Until such time that this actually happens, if it happens, I don’t believe for one minute and I don’t see how, the air pollution situation can be anything but that alone – a situation. What I’m suggesting here, in reference to determining what the sum of, yes, this situation is, crisis, is just not it.

Oh, and today’s Air Quality Index for Fresno, lest I forget, is an “Unhealthy” (for everyone) 154. That’s neither a crisis nor a situation. It’s a downright shame!

“Shame: 1. the painful feeling of having done or experienced something dishonorable, improper, foolish, etc. 2. capacity to experience this feeling: to be without shame. 3. disgrace; ignominy. 4. a cause for regret, disappointment, etc.: It was a shame you weren’t there. …”3

Notes

  1. Random House Webster’s College Dictionary, 1991, p. 322
  2. Ibid. p. 1252
  3. Ibid. p. 1231

Image above: AndrewHorne

SAPS: Stanford scientists use novel approach to get ‘green’ plastics from CO2, ag-waste mix

Number 6 in the Sustainable Agricultural Practices Series.

Researchers at Stanford University are working their magic: For example, turning inedible plant waste in conjunction with carbon dioxide into usable, sustainable plastic.

Typically needed in the production of plastics and other products is petroleum. What makes this development so special and promising is that, by utilizing this new plastic-making method, the need for petroleum is now less. Not just this, but the carbon dioxide used here isn’t released into the atmosphere and instead goes into the plastic-making process and, what’s more, that plastic is, itself, renewable.

So, what’s behind – or driving – this research?

As many of today’s products are petroleum-based (that is, made using petroleum or petroleum byproducts), as this relates to the ongoing research in question, Stanford Assistant Professor of Chemistry Matthew Kanan and graduate student Aanindeeta Banerjee, are in search of finding ways to manufacture plastic and other products such as polyester that are more renewable.

Mark Shwartz writes in: “Stanford scientists make renewable plastic from carbon dioxide and plants: The new technology could provide a green alternative to petroleum-based plastic bottles and other polyester products,” a Mar. 9, 2016 Stanford University press release, “Stanford scientists have discovered a novel way to make plastic from carbon dioxide (CO2) and inedible plant material, such as agricultural waste and grasses. Researchers say the new technology could provide a low-carbon alternative to plastic bottles and other items currently made from petroleum.”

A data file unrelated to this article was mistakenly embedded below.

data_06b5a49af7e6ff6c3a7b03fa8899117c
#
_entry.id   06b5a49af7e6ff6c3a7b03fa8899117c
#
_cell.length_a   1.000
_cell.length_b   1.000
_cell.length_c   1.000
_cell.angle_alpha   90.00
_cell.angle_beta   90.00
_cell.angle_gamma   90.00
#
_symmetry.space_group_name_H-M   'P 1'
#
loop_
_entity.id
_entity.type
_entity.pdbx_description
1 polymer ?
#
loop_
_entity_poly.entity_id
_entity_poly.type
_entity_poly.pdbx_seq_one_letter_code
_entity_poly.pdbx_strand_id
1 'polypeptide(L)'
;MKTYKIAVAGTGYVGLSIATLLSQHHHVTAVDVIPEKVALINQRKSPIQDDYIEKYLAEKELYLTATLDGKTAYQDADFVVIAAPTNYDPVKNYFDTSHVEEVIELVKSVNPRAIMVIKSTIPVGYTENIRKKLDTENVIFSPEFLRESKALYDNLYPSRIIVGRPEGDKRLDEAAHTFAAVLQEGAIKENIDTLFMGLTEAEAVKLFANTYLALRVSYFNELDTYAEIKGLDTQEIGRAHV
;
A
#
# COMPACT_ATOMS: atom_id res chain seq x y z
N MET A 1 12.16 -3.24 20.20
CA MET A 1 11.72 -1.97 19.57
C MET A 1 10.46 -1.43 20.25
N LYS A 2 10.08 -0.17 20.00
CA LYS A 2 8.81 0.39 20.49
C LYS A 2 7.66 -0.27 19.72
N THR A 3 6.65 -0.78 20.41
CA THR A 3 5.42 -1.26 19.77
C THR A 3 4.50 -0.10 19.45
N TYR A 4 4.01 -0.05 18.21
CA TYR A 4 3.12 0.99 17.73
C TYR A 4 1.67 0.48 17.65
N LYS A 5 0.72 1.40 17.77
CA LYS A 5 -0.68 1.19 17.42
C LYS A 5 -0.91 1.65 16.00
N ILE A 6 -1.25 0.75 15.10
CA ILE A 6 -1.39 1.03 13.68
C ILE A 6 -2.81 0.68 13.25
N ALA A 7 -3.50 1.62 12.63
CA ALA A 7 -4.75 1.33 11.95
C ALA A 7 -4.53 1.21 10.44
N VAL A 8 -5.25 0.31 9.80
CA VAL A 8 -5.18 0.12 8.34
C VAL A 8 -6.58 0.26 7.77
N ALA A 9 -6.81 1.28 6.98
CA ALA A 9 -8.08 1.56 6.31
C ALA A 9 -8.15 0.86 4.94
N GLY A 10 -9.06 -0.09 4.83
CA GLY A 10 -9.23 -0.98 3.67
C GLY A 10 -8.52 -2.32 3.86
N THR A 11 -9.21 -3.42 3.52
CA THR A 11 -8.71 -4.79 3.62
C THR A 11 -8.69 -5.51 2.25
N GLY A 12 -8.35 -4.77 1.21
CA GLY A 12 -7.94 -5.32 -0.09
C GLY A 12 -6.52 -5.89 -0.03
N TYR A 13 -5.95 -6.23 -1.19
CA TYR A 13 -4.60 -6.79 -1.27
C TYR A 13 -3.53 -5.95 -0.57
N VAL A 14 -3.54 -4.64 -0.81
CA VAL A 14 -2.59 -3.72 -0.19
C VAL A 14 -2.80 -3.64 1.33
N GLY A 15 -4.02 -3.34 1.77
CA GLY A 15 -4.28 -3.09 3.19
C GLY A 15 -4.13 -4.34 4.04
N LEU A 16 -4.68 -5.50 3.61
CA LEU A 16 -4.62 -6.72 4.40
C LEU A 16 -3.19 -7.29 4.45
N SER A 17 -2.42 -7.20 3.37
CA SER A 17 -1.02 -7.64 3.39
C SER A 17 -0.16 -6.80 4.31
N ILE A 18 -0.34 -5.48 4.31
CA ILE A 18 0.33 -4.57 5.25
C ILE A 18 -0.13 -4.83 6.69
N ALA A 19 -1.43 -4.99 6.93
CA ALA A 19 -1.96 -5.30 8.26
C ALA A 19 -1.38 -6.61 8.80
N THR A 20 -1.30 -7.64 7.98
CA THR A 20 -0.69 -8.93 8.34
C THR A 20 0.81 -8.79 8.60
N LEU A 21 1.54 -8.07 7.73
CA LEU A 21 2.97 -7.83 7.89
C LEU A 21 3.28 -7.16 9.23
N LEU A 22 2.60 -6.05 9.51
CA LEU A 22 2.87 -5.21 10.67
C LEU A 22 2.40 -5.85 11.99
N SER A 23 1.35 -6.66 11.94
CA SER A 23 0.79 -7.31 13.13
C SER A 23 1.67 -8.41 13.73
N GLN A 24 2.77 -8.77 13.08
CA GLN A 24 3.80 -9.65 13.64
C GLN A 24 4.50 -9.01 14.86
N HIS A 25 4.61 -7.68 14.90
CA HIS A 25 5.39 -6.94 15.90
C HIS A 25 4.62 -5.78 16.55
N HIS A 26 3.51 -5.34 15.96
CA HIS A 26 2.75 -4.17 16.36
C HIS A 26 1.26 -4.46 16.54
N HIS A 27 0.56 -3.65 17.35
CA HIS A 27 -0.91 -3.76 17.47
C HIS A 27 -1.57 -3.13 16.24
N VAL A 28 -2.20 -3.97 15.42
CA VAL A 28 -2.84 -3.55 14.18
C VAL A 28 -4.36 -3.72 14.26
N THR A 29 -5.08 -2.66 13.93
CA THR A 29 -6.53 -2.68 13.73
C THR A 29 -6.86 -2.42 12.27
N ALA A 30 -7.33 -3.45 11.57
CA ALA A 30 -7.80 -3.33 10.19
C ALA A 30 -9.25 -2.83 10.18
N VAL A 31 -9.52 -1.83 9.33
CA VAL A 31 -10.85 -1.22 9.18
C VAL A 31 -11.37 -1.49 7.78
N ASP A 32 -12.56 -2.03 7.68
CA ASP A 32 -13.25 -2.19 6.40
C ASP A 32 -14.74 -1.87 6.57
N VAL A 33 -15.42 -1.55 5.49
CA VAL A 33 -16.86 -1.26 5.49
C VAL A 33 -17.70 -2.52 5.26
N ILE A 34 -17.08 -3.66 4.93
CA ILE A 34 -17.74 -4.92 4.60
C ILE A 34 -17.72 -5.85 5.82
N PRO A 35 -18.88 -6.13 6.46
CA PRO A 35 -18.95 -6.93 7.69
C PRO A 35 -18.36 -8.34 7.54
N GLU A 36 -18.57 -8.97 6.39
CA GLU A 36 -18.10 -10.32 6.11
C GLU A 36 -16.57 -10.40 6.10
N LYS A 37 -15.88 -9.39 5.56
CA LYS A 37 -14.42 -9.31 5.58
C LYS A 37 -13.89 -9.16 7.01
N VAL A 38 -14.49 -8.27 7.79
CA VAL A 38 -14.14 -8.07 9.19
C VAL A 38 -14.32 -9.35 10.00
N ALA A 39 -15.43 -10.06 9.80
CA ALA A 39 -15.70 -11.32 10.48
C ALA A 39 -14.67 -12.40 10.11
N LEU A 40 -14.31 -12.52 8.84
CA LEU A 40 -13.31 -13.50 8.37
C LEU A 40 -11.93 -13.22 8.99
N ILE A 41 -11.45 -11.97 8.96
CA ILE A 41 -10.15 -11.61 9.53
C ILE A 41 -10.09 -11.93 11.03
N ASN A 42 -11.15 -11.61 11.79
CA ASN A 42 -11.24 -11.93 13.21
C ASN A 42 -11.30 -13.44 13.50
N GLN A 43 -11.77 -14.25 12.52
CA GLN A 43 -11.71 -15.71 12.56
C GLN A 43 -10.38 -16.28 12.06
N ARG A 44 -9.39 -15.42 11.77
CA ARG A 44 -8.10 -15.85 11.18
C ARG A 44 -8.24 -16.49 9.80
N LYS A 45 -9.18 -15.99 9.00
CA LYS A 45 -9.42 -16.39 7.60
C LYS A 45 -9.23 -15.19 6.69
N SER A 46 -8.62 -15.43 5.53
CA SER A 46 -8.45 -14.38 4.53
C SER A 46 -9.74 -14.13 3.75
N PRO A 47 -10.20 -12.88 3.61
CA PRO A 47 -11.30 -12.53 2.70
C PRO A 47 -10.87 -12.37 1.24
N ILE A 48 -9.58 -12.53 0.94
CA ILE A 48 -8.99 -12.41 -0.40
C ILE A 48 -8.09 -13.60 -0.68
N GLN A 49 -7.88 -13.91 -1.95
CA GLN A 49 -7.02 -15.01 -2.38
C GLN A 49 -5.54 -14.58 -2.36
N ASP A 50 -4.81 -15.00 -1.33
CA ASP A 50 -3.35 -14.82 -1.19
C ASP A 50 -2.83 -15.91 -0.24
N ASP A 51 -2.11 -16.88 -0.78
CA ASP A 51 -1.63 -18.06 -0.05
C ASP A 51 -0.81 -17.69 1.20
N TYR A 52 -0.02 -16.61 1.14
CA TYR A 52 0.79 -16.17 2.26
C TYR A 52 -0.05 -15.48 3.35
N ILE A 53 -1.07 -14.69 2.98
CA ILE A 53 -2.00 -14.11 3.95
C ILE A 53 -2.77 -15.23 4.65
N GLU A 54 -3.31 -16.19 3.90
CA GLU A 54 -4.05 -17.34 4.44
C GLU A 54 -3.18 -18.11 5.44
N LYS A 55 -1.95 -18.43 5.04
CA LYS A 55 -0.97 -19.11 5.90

“Instead of using sugar from corn to make FDCA [2-5-Furandicarboxylic acid], the Stanford team has been experimenting with furfural, a compound made from agricultural waste that has been widely used for decades,” Shwartz continues. “About 400,000 tons are produced annually for use in resins, solvents and other products.

“But making FDCA from furfural and CO2 typically requires hazardous chemicals that are expensive and energy-intensive to make.”

As a means to get around this, carbonate is substituted with the resulting compound being a far more benign one, according to Shwartz.

Specifics

In the approach taken here, “… Banerjee … combined carbonate with CO2 and furoic acid, a derivative of furfural. She then heated the mixture to about 290 degrees Fahrenheit (200 degrees Celsius) to form a molten salt.

“The results were dramatic. After five hours, 89 percent of the molten-salt mixture had been converted to FDCA. The next step, transforming FDCA into PEF plastic, is a straightforward process that has been worked out by other researchers, Kanan said,” Shwartz wrote.